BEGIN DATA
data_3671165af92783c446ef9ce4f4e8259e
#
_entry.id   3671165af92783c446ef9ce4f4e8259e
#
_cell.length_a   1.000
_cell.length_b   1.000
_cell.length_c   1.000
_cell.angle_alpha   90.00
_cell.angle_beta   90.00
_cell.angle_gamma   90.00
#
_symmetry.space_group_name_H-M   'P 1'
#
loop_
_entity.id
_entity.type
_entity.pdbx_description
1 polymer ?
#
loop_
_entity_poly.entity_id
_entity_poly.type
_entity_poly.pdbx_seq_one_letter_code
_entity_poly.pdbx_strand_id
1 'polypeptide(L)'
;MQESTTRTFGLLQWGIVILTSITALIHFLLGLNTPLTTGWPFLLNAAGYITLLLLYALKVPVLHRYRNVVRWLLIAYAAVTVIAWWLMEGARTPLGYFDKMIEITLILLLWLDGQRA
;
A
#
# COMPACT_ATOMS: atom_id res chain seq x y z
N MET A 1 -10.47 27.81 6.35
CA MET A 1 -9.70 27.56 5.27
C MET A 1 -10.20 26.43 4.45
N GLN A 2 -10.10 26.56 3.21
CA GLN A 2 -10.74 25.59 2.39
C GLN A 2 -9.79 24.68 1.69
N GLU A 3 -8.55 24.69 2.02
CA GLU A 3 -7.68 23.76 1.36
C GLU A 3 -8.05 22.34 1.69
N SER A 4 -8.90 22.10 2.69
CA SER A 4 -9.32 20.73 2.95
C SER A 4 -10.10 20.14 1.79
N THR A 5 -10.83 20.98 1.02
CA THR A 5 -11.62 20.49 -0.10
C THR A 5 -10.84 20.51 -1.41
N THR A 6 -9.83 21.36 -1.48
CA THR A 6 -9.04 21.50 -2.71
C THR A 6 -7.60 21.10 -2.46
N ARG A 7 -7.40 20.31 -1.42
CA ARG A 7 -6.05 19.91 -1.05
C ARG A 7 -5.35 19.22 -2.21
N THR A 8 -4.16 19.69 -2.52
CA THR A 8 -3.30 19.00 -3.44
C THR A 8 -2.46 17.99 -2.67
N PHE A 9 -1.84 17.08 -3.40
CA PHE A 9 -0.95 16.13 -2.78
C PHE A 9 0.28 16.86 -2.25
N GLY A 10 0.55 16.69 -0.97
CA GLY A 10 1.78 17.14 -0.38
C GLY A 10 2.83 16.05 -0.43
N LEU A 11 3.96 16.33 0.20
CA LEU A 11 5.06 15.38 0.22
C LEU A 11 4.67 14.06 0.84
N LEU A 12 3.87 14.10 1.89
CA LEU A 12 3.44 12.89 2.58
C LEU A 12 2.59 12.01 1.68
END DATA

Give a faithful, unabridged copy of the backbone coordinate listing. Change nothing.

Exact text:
data_3671165af92783c446ef9ce4f4e8259e
#
_entry.id   3671165af92783c446ef9ce4f4e8259e
#
_cell.length_a   1.000
_cell.length_b   1.000
_cell.length_c   1.000
_cell.angle_alpha   90.00
_cell.angle_beta   90.00
_cell.angle_gamma   90.00
#
_symmetry.space_group_name_H-M   'P 1'
#
loop_
_entity.id
_entity.type
_entity.pdbx_description
1 polymer ?
#
loop_
_entity_poly.entity_id
_entity_poly.type
_entity_poly.pdbx_seq_one_letter_code
_entity_poly.pdbx_strand_id
1 'polypeptide(L)'
;MQESTTRTFGLLQWGIVILTSITALIHFLLGLNTPLTTGWPFLLNAAGYITLLLLYALKVPVLHRYRNVVRWLLIAYAAVTVIAWWLMEGARTPLGYFDKMIEITLILLLWLDGQRA
;
A
#
# COMPACT_ATOMS: atom_id res chain seq x y z
N MET A 1 -10.47 27.81 6.35
CA MET A 1 -9.70 27.56 5.27
C MET A 1 -10.20 26.43 4.45
N GLN A 2 -10.10 26.56 3.21
CA GLN A 2 -10.74 25.59 2.39
C GLN A 2 -9.79 24.68 1.69
N GLU A 3 -8.55 24.69 2.02
CA GLU A 3 -7.68 23.76 1.36
C GLU A 3 -8.05 22.34 1.69
N SER A 4 -8.90 22.10 2.69
CA SER A 4 -9.32 20.73 2.95
C SER A 4 -10.10 20.14 1.79
N THR A 5 -10.83 20.98 1.02
CA THR A 5 -11.62 20.49 -0.10
C THR A 5 -10.84 20.51 -1.41
N THR A 6 -9.83 21.36 -1.48
CA THR A 6 -9.04 21.50 -2.71
C THR A 6 -7.60 21.10 -2.46
N ARG A 7 -7.40 20.31 -1.42
CA ARG A 7 -6.05 19.91 -1.05
C ARG A 7 -5.35 19.22 -2.21
N THR A 8 -4.16 19.69 -2.52
CA THR A 8 -3.30 19.00 -3.44
C THR A 8 -2.46 17.99 -2.67
N PHE A 9 -1.84 17.08 -3.40
CA PHE A 9 -0.95 16.13 -2.78
C PHE A 9 0.28 16.86 -2.25
N GLY A 10 0.55 16.69 -0.97
CA GLY A 10 1.78 17.14 -0.38
C GLY A 10 2.83 16.05 -0.43
N LEU A 11 3.96 16.33 0.20
CA LEU A 11 5.06 15.38 0.22
C LEU A 11 4.67 14.06 0.84
N LEU A 12 3.87 14.10 1.89
CA LEU A 12 3.44 12.89 2.58
C LEU A 12 2.59 12.01 1.68